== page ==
Founded in 1979, The Rhubarb Festival here in Toronto has been paramount to the city’s art scene, and going on sale in January with performances from February 12-23, The Rhubarb Festival has been hailed as the “go to event for thought-provoking, political, adventurous entertainment”. Being in the city for only less than a year, I’ve been profoundly and pleasantly surprised at the inspired and creative theatre here in Toronto, namely in the LGBT community, none more striking so far than The Gay Heritage Project, an unreal performance that just finished its run and moved a lot of people in this city continuing an already great season for Buddies In Bad Times. Needless to say, I am very excited for my first Rhubarb year.
To put an unnecessary grey cloud over the matter, however, The Rhubarb Festival this year, a festival that creates a lot of buzz in the arts community, has been denied funding by The Department of Canadian Heritage, to the shock of all involved. Although this has happened once before, after being previously denied, Buddies, the oldest and largest running queer theatre in the world, was given clear instructions on the criteria missing so that they could quickly receive funding on a project that aims to preserve local heritage. This year, no explanation was given:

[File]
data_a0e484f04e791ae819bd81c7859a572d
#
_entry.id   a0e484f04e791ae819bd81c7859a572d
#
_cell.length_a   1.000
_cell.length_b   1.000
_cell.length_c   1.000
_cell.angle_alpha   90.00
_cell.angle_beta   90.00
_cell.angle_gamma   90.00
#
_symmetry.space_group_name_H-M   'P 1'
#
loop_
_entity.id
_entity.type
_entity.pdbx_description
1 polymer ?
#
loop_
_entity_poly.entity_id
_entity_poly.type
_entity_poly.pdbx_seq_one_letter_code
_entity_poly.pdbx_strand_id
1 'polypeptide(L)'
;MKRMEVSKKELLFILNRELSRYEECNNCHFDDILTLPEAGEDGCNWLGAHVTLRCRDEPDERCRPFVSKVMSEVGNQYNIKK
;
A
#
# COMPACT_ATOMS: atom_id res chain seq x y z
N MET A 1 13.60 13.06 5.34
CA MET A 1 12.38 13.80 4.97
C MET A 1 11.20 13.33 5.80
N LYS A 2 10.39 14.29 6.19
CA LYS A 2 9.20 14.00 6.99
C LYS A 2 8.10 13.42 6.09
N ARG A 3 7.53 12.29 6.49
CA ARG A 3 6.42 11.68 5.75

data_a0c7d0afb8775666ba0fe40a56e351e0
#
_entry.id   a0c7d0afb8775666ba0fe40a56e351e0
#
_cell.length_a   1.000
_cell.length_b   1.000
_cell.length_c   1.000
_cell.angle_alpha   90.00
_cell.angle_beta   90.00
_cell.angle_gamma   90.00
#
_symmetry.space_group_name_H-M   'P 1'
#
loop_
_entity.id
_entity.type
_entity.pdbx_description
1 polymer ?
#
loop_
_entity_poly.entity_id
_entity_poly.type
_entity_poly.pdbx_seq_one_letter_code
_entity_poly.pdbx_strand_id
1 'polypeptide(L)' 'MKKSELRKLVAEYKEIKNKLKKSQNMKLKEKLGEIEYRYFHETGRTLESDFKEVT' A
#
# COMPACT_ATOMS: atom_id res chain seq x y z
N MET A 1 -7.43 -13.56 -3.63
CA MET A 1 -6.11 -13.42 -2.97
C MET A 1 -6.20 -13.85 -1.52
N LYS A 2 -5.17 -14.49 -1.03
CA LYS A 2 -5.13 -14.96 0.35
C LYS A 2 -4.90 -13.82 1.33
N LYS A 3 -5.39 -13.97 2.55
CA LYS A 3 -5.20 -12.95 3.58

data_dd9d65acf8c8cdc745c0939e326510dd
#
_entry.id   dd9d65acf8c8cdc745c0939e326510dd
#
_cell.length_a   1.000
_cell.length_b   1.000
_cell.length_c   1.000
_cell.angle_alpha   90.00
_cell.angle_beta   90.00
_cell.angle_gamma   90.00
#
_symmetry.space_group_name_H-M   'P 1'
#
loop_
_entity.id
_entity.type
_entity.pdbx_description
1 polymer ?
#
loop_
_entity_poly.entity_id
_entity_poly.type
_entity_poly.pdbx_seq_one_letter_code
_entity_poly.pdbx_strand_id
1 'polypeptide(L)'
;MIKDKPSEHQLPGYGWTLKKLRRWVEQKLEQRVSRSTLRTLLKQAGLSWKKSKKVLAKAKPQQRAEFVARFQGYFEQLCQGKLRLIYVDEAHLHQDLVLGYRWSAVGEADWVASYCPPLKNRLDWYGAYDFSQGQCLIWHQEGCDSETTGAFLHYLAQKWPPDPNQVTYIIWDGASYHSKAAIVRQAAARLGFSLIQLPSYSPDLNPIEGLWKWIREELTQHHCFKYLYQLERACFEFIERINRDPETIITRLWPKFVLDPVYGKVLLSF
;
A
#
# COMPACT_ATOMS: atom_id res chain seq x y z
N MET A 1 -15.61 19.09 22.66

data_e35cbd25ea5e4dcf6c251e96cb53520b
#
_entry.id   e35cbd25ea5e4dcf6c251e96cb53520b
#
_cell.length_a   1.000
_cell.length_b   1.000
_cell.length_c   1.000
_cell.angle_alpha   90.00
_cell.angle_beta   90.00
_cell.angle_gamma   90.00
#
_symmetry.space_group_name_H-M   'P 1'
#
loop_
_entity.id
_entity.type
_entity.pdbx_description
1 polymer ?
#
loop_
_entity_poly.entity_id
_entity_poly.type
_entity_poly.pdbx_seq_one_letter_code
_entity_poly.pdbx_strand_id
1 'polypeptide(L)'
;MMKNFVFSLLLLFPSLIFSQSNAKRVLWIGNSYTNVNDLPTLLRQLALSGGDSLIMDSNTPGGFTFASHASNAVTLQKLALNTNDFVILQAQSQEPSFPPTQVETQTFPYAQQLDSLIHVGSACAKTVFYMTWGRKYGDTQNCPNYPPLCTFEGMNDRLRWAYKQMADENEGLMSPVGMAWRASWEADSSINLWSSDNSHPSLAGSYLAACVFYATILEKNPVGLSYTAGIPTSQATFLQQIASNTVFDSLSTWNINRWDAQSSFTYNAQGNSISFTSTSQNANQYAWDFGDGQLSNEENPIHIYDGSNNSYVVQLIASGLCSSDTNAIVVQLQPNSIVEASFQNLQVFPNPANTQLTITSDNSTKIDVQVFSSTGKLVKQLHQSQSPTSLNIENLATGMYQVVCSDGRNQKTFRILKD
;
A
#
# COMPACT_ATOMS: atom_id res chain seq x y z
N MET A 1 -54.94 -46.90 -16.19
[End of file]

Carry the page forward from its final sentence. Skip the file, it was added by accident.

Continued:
After almost two weeks of letter writing, blog posting, and a shout out to the community for their help, still no response has been given to Buddies In Bad Times, so the theatre itself has started a petition, “so that we can demonstrate the broad community of support behind our request”, and are now asking for your help to grab the attention of the Canadian government.
In just two minutes, and with a just a signature, you can help a very pivotal aspect of the arts scene here in Toronto by signing this petition, and making a strong statement to the newly appointed Minister of Canadian Heritage and Official Languages, the Honourable Shelly Glover, that without any significant changes, or shifts in policies or priorities this year, The Rhubarb Festival still meets the program’s objective:
“to engage citizens in their local communities through performing and visual arts, as well as through the expression, celebration, and preservation of local historical heritage.”
Also follow this link to buddiesinbadtimes.com to get updates on this issue and put in your two cents, and if you want to hear a disappointing answer by Glover herself, watch the video below: